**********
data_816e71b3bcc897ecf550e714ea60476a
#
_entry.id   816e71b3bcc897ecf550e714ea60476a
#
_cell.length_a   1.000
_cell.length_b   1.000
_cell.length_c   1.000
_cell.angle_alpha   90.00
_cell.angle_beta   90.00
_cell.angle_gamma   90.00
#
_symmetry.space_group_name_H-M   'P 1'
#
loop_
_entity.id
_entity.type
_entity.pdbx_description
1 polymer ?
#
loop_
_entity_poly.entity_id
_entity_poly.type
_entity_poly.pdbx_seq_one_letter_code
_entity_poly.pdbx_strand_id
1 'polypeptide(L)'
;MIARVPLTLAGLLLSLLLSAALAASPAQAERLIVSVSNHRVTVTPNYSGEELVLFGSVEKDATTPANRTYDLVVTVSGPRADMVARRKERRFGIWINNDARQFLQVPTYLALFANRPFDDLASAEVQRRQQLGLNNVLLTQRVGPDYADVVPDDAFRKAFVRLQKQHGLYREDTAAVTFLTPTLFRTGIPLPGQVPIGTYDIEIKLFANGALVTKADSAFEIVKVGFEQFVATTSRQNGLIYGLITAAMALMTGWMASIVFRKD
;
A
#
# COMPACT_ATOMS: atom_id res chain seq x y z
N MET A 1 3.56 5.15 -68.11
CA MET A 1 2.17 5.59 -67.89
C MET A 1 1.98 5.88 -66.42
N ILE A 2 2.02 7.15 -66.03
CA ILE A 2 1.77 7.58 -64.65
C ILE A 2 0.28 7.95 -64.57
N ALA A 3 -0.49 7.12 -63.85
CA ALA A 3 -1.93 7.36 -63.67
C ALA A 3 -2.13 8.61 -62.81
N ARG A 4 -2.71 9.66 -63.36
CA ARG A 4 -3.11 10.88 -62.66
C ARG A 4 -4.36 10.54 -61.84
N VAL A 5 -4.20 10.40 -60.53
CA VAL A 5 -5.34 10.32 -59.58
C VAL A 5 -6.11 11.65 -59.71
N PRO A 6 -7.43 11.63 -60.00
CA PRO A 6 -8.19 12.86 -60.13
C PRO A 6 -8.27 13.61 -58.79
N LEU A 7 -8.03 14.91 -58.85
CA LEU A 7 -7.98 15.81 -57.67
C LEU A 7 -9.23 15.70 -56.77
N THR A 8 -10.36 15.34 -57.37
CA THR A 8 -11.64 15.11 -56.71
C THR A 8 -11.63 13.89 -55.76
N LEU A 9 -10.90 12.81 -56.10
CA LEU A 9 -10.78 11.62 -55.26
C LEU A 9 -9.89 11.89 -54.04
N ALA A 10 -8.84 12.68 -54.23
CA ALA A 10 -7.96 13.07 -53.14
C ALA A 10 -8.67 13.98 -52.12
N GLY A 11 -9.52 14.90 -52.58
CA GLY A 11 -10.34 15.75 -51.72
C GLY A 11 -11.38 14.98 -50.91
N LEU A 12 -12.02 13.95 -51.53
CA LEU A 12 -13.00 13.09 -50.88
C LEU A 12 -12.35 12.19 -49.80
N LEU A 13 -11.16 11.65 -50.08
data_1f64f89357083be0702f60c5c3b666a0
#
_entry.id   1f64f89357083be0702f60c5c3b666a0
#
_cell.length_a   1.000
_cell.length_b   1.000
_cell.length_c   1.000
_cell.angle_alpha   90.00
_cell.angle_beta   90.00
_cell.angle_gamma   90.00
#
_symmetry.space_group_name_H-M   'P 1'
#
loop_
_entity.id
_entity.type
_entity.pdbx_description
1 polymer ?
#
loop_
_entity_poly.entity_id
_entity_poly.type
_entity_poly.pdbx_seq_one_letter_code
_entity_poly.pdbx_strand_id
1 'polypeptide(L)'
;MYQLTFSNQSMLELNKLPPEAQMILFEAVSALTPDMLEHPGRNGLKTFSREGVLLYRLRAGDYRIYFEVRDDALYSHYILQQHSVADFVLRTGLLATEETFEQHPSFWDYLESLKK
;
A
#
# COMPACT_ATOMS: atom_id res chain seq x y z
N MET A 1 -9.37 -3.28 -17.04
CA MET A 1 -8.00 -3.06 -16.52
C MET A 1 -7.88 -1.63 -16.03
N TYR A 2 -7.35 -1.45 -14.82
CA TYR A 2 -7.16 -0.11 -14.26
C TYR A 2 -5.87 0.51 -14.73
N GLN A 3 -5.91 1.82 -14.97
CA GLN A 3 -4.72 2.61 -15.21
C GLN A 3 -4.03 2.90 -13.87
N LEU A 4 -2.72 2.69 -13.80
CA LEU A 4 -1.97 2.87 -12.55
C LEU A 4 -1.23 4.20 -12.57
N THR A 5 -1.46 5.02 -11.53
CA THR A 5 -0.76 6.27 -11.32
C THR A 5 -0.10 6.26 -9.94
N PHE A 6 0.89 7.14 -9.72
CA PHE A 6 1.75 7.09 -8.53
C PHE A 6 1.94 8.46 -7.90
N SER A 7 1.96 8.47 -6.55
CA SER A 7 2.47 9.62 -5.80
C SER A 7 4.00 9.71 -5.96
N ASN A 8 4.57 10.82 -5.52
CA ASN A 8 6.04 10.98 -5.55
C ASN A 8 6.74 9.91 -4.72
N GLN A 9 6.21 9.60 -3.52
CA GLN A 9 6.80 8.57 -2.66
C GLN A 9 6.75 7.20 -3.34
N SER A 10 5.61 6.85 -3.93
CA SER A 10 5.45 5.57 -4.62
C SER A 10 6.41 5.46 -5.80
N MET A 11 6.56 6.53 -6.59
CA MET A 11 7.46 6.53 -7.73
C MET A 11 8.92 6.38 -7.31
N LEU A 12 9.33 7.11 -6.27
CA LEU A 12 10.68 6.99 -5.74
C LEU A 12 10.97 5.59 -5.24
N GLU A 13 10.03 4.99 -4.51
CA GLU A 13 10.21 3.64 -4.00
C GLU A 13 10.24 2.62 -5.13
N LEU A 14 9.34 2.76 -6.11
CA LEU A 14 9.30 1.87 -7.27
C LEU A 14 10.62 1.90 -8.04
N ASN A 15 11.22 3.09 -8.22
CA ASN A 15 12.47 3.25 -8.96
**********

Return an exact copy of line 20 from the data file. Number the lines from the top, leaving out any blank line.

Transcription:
loop_